In first-party breach of insurance contract actions, the parties oftentimes dispute whether the policyholder may seek damages that are not explicitly provided for in the policy, with the policyholder arguing such indirect damages flow from the alleged breach of contract.LitigationProperty
By doing so, policyholders blur the lines between breach of contract actions and bad faith actions.
The Florida Supreme Court recently considered this issue in Citizens Property Insurance Corp. v. Manor House, LLC, and held that ‘extra-contractual, consequential damages are not available in a first-party breach of insurance contract action because the contractual amount due to the insured is the amount owed pursuant to the express terms and conditions of the insurance policy.’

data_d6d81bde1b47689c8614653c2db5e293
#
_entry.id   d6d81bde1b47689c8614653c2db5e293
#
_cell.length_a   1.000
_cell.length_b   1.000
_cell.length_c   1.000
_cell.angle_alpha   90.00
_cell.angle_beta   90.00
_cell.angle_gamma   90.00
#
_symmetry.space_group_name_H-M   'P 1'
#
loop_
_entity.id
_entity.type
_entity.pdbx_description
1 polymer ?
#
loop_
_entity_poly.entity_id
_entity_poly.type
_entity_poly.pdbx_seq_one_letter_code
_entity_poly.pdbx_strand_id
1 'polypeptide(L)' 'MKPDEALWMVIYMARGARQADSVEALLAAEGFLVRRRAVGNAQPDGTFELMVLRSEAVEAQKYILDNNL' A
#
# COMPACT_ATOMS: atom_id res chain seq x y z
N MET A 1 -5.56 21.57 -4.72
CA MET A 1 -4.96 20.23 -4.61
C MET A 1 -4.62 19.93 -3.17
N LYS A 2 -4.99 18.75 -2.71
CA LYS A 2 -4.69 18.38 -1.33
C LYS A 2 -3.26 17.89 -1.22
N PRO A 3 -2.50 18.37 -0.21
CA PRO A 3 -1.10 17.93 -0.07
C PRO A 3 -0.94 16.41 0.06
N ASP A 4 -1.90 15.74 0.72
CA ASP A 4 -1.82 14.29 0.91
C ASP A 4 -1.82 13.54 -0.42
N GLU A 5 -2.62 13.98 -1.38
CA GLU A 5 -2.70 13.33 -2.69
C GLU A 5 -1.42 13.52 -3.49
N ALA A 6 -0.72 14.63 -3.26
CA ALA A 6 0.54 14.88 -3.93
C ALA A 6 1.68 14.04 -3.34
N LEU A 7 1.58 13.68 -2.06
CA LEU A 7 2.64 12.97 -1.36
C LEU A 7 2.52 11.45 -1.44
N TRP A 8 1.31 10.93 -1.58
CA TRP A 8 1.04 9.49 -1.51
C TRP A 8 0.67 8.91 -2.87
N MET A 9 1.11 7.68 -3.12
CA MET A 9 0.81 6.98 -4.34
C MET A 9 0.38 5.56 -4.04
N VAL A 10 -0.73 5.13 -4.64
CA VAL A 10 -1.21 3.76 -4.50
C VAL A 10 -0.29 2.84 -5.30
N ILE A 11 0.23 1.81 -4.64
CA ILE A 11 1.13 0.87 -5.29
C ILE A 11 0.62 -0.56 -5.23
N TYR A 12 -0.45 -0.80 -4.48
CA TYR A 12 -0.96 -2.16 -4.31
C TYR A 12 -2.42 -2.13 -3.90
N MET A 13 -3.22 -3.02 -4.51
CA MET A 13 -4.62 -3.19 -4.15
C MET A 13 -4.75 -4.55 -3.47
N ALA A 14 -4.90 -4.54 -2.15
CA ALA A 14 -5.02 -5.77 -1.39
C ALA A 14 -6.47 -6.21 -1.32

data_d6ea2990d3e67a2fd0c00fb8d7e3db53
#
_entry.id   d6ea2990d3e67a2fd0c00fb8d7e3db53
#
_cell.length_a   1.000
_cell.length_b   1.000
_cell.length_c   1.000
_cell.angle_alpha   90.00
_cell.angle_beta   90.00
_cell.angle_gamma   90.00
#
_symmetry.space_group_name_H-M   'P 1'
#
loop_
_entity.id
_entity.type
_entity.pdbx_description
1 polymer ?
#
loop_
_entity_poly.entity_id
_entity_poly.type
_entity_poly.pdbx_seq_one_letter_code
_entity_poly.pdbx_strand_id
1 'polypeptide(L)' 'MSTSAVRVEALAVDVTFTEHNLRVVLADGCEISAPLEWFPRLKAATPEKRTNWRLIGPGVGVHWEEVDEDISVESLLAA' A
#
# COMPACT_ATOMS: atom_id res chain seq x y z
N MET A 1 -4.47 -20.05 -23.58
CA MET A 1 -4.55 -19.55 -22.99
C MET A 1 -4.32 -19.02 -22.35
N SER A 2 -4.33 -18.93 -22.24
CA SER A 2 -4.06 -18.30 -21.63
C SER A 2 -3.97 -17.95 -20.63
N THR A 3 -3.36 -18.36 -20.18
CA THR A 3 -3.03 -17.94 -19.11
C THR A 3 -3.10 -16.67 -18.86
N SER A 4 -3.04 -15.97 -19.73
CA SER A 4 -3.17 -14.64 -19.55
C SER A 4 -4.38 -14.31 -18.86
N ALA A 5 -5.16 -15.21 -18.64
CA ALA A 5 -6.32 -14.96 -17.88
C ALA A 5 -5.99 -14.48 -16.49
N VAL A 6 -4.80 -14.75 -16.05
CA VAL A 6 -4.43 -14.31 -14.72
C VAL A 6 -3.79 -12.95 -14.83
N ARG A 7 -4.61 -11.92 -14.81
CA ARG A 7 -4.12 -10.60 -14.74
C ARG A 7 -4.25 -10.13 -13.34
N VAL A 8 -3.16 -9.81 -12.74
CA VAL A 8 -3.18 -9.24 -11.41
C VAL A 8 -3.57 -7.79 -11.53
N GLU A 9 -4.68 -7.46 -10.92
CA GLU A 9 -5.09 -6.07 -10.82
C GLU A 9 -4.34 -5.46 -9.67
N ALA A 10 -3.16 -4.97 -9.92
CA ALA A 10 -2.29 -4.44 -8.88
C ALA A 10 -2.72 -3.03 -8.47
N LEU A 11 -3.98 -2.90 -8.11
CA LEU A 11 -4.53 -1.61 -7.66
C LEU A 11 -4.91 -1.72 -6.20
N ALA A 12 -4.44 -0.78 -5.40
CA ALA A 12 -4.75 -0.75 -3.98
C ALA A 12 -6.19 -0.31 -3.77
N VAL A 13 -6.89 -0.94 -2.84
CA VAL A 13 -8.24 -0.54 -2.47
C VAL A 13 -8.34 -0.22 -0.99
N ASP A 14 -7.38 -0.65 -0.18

Manor House arose from a Hurricane Frances insurance claim filed by an owner of apartment buildings. Citizens issued payments totaling approximately $1.9 million.
Approximately nineteen months after the loss, Manor House’s public adjuster asked Citizens to reopen the claim. After reopening the claim, Citizens made additional payments and continued its adjustment.